Broward County

Fla. Supreme Court deals another blow to tobacco industry

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For the second week in a row, Florida Supreme Court justices have ruled against the tobacco industry's attempts to fend off costly lawsuits about illnesses and deaths linked to smoking.

Justices, in a 5-2 ruling Thursday, rejected R.J. Reynolds Tobacco Co.'s arguments in a Broward County case stemming from the 2002 death of George Ciccone, who started smoking as a child.

The ruling could affect other tobacco cases throughout the state that are part of a collection of lawsuits known as "Engle progeny" cases. Those lawsuits are an outgrowth of a 2006 Florida Supreme Court decision that established crucial findings about the dangers of smoking and misrepresentation by cigarette makers.

The Supreme Court last week ruled against R.J. Reynolds on another legal issue that could expose cigarette makers to more punitive damages in Engle progeny cases.

Thursday's ruling, which drew a sharp dissent from justices Ricky Polston and Charles Canady, dealt with a dispute about how courts should determine when smoking-related diseases “manifested.” As in the Ciccone lawsuit, that can be a critical question because the 2006 Supreme Court decision limited the class of smokers eligible to take advantage of the Engle case findings. The class is limited to smokers whose diseases manifested by Nov. 21, 1996 — what the Supreme Court labeled Thursday as a “cut-off date.”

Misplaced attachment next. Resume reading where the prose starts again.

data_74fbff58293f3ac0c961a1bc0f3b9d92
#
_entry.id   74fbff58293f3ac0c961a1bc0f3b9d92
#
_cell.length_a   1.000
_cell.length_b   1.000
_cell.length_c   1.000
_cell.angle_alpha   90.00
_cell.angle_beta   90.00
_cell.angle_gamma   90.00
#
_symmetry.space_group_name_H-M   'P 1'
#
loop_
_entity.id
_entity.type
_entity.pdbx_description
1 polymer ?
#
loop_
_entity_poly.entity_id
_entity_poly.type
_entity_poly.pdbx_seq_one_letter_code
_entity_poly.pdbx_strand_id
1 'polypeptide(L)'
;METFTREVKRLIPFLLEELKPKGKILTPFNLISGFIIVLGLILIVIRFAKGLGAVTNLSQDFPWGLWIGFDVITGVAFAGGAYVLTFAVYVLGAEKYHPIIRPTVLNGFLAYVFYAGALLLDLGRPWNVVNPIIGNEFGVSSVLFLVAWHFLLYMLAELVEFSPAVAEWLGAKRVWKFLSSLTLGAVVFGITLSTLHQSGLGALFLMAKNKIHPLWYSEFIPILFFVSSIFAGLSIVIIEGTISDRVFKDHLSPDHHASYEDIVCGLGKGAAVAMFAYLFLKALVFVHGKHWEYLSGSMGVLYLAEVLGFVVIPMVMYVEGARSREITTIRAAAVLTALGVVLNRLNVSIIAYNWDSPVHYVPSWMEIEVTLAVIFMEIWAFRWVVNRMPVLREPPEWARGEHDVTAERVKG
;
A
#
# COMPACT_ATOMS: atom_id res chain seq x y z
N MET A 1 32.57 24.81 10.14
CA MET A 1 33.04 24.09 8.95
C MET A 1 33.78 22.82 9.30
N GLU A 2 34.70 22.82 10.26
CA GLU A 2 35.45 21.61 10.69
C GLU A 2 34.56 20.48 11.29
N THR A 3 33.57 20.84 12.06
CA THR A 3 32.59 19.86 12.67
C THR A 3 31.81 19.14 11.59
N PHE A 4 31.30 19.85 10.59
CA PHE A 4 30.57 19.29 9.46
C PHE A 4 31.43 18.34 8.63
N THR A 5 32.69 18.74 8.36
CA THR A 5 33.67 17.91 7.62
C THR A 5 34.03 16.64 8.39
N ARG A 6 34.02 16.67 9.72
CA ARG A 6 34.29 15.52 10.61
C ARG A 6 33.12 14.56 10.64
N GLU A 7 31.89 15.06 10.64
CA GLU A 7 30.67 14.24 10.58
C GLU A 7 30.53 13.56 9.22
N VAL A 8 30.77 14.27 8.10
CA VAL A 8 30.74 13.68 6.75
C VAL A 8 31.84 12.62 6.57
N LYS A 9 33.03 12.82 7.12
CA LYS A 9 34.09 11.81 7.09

At least part of the issue in the Ciccone case was that he was not diagnosed with smoking-related peripheral vascular disease until after the 1996 cut-off date.

R.J. Reynolds argued that Ciccone was not eligible to be part of the Engle class, but the Supreme Court upheld a decision by the 4th District Court of Appeal and said manifestation involves when smokers started suffering from symptoms of tobacco-related diseases — not when they were formally diagnosed. A lower court found that applied to Ciccone.

“For the reasons explained in this opinion, we hold that 'manifestation' for purposes of establishing membership in the Engle class is defined as the point at which the plaintiff began suffering from or experiencing symptoms of a tobacco-related disease or medical condition,”' said Thursday's majority opinion, written by Justice Barbara Pariente and joined by Chief Justice Jorge Labarga and justices R. Fred Lewis, Peggy Quince and James E.C. “Under the definition we adopt, the plaintiff does not need to have been formally diagnosed or know that the symptoms were tobacco-related prior to the 'cut-off date' for class membership.”

But Polston, writing in a dissent joined by Canady, said the majority's ruling on the manifestation issue was contrary to legal precedent from cases that involve what are known as “creeping” diseases.

“Its policy views aside, the majority is simply wrong on the law because, in the creeping disease context, if a plaintiff does not know (or should not reasonably know) of the link between the product and the injury, the cause of action simply does not exist,” Polston wrote.

The lawsuit was filed against R.J Reynolds by Pamela Ciccone, the widow of George Ciccone. A jury sided with Pamela Ciccone and approved an award that called for the tobacco company to pay about $1 million in damages, according to Thursday's ruling.

In a 2014 court filing in another case, R.J. Reynolds said more than 8,000 Engle progeny cases had been filed, with more than 4,000 pending at the time in state and federal courts.